The Hacker Valley Post Office closed under an emergency suspension order after its lease expired. The Postal Service told community members at a hearing that a survey revealed no suitable replacement sites, and one couldn't be built because of a USPS building freeze. Residents first heard of the closure at the hearing, but later learned the agency knew of closure plans several years before, which should have "given the agency adequate time to find an alternative site," they said.

Dozens of residents wrote letters to the Postal Regulatory Commission about "hardships" the community faced because of the closure, and asked it be investigated. The Commission concluded "the Postal Service is using its suspension authority to avoid the explicit congressional instructions to hear and consider the concerns of patrons before closing post offices." The Hacker Valley closing led to investigation of more than 400 closures of small post offices to make sure USPS hadn't illegally closed them.

The Postal Service announced last year it would allow a contract postal unit in Hacker Valley, 20 miles north of the county seat of Webster Springs. (MapQuest image) Contract units have no salaried postmaster, but offer all postal services except bulk mailing and passport applications. The CPU costs less than half to operate as the old post office. "I would hate to see any postmasters lose their jobs, but it seems like this approach is worth looking at in rural areas with bottom-line problems," said Renee Anderson, a member of the Hacker Valley Post Office Committee. The Webster County school board allowed the CPU to operate in the former Hacker Valley Elementary School cafeteria. (Read more)

Studies about health impacts of surface mining won't be allowed in challenge to new permit

U.S. District Judge Robert Chambers of West Virginia won't allow citizen and environmental groups to argue the Army Corps of Engineers "wrongly failed to consider" scientific evidence linking health problems, including cancer and birth defects, to mountaintop-removal coal mining, reports The Charleston Gazette's Ken Ward Jr. The groups wanted to present testimony about studies conducted by Michael Hendryx of West Virginia University in permit hearings for Alpha Natural Resources' proposed Reylas mine in Logan County.

Ward says Chambers cited the Federal Rules of Procedure and a U.S. Supreme Court decision that "says lawsuits like this one should generally be allowed to be amended or supplemented unless the proposed amendment would be 'futile'." He made two points in his decision: the Corps had already issued the permit, so any review of it was "over and done with," even though mining hasn't started; and, if the groups had been allowed to put the studies in the permit review, they still couldn't prove the Corps' failure to consider them "was arbitrary and capricious." He also said even if he'd let the studies be considered, the Corps didn't have enough time to review them.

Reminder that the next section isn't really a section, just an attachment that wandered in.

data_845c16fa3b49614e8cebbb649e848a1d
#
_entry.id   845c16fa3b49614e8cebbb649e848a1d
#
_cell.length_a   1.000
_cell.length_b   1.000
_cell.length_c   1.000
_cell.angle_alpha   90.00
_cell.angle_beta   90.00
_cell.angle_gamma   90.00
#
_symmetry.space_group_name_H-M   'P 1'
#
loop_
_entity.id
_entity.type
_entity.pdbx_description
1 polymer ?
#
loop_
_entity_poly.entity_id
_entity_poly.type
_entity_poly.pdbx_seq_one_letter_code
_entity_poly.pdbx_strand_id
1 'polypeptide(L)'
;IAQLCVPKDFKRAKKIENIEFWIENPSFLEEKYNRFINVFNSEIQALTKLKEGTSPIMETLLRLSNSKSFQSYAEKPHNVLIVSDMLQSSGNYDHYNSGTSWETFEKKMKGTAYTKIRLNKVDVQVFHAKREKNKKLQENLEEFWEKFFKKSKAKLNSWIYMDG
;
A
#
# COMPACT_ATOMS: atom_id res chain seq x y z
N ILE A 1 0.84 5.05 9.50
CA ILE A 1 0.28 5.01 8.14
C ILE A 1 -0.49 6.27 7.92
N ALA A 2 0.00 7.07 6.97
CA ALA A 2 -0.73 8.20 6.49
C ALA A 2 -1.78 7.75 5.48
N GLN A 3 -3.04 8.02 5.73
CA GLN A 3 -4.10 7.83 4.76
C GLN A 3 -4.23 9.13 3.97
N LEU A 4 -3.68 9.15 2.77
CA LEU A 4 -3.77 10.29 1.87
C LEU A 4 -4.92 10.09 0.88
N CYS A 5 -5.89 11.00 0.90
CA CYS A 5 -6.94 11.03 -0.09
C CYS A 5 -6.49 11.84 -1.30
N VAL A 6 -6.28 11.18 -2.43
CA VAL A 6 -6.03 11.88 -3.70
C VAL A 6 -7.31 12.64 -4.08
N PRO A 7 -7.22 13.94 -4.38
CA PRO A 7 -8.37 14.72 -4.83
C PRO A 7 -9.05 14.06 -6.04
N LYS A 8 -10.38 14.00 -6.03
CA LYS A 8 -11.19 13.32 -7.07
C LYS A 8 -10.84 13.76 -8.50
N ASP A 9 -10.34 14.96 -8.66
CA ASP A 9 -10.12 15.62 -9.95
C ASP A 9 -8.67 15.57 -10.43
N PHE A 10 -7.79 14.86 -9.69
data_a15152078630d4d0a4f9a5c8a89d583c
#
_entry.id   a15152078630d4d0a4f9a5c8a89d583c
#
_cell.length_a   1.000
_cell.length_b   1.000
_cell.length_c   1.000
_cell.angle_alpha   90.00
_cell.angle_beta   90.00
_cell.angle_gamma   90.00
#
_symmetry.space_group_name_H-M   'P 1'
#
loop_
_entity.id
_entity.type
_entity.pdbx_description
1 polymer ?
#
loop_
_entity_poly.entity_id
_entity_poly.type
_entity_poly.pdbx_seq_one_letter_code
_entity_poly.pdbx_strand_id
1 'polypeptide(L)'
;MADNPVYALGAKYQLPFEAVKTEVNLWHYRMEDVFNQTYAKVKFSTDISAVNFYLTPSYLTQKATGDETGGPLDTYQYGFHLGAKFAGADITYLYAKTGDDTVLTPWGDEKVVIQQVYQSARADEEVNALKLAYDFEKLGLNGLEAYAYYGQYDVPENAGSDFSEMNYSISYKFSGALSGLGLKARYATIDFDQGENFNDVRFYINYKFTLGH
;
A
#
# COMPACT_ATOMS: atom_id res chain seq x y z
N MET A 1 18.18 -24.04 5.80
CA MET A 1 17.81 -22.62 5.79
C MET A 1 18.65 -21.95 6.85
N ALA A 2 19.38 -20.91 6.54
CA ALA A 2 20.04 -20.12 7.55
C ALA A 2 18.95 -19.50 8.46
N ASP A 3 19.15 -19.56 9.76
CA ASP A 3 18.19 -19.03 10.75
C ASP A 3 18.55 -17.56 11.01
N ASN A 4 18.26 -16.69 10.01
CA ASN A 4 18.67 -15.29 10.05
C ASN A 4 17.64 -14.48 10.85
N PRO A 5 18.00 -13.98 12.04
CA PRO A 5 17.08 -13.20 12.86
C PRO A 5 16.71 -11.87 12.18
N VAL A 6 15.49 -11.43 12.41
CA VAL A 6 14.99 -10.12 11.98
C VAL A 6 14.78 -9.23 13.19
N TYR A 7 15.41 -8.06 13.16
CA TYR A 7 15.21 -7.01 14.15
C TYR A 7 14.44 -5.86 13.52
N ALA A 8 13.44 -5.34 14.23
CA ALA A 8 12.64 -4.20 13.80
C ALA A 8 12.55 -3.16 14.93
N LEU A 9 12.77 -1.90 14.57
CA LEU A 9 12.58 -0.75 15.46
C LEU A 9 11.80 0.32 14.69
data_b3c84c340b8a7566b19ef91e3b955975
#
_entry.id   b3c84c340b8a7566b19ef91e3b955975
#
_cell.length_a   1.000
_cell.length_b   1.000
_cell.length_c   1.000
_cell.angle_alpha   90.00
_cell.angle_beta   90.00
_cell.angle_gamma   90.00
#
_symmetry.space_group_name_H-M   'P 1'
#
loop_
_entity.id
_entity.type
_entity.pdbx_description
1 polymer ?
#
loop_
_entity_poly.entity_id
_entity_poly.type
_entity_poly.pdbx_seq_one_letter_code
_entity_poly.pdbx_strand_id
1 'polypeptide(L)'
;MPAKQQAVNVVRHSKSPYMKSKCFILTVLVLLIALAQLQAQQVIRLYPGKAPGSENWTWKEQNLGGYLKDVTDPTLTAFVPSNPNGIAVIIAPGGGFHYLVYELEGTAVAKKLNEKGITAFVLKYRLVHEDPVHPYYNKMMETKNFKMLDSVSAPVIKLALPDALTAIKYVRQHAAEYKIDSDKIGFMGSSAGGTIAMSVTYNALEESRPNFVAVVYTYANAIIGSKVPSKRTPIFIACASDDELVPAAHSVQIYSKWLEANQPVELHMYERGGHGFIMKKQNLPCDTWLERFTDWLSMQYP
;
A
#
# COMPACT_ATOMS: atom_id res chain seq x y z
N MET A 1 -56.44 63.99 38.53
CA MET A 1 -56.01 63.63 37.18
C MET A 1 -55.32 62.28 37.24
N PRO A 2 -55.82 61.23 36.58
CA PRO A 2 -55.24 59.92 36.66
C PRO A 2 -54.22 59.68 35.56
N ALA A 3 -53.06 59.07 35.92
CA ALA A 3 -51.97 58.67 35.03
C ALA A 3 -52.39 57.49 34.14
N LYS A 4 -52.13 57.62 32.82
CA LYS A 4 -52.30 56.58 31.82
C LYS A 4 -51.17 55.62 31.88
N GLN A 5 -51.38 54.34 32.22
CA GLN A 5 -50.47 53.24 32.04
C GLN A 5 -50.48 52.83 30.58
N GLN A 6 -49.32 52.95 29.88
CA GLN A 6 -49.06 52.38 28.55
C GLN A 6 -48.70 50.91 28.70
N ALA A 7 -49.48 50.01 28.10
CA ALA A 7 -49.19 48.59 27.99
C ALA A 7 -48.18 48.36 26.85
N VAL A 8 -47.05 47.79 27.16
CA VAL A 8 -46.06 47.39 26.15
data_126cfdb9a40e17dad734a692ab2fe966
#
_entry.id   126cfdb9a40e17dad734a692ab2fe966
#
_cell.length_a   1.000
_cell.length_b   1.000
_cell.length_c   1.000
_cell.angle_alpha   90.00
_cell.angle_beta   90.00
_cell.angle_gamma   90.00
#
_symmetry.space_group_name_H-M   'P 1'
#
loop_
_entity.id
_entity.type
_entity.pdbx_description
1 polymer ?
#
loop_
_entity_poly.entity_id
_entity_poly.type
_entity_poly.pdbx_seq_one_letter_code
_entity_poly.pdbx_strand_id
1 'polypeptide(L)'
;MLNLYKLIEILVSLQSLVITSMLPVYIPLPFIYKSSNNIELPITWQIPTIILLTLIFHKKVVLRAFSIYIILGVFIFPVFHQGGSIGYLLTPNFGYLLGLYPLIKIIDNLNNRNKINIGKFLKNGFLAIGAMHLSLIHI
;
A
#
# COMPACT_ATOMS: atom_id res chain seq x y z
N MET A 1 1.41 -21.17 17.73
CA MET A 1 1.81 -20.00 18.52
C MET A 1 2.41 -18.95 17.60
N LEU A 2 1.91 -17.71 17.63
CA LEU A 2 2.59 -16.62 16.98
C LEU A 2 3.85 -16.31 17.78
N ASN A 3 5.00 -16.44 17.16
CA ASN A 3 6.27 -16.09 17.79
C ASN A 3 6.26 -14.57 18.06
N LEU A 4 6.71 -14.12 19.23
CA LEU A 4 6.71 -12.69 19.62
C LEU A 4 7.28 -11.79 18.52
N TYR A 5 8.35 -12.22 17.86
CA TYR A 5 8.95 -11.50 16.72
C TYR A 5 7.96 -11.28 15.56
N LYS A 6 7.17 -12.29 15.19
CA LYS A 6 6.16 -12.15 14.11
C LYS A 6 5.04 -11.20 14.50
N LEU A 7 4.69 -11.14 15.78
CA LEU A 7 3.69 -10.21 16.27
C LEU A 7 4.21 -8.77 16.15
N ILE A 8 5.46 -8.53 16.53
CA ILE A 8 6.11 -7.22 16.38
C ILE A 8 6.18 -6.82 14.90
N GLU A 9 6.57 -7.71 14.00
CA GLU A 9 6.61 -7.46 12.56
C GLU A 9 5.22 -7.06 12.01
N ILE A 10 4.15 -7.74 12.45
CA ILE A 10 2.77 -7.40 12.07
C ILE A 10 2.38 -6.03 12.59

Though some Hendryx studies were published after the Corps' permit review, several others raising the same questions were published before the permit was issued in March 2011, Ward writes. More than a dozen studies by Hendryx and others came out in 2008-10. "It sure would have been interesting to see Corps officials, who concluded 'no human health effects are anticipated as a result of the proposed project,' regularly monitor major public health journals or make it a point to consult with scientists who do follow such things," Ward writes on his Coal Tattoo blog. He also points out the decision was made on the heels of a state Department of Environmental Protection study concluding that drinking water is safe in the community nearest the proposed mine, and a report (see next item) from the Kentucky Environmental Foundation proclaiming "people in Kentucky are sick from coal production." (Read more)

Ky. environmental group wants state's leaders to consider health impacts of coal mining

Representatives of the Kentucky Environmental Federation say the state's leaders should consider the health impacts associated with coal when they "craft the state's energy policy," John Cheves of the Lexington Herald-Leader reports. The organization released a 44-page health-impact assessment on coal yesterday, citing "published, peer-reviewed scientific studies ... that document health risks" associated with pollution from mountaintop-removal coal mining, mercury emissions from coal-fired power plants and toxic heavy metals found in coal-slurry ponds.

KEF Executive Director Elizabeth Crowe said requiring health impact statements before passing legislation about coal would be no different than requiring an environmental impact statement. "Unfortunately, many of Kentucky's elected officials seem concerned about protecting the image and profits of the coal industry with little if any time donated to consideration about the impact on public health," she said. The group endorses House Bill 167, which would encourage energy efficiency and use of renewable energy by utilities. The bill's sponsor, Rep. Mary Lou Marzian, D-Louisvill said she doesn't expect it to get a vote, and that House leaders are unlikely to support "a measure critical of coal." (Read more)

President seeks middle ground on energy issues

Energy was a common theme in the 2012 State of the Union address, and is an issue that affects mostly rural communities, because that's where extractive industries do most of their extracting. David Worthington of Smart Planet says the president mentioned energy at least 18 times during the hour-long speech. Juliet Eilperin of The Washington Post says Obama was seeking "middle ground" on energy issues by calling for an increase in natural gas and domestic oil production as well as investing more in renewable energy. (Smart Planet photo)

Among the proposals Obama made were: opening more land for oil and gas exploration, investing in renewable energy sources, making drilling companies reveal chemicals used in drilling, providing more money for public research to advance energy production, developing clean energy on public lands, and wasting less energy to conserve more.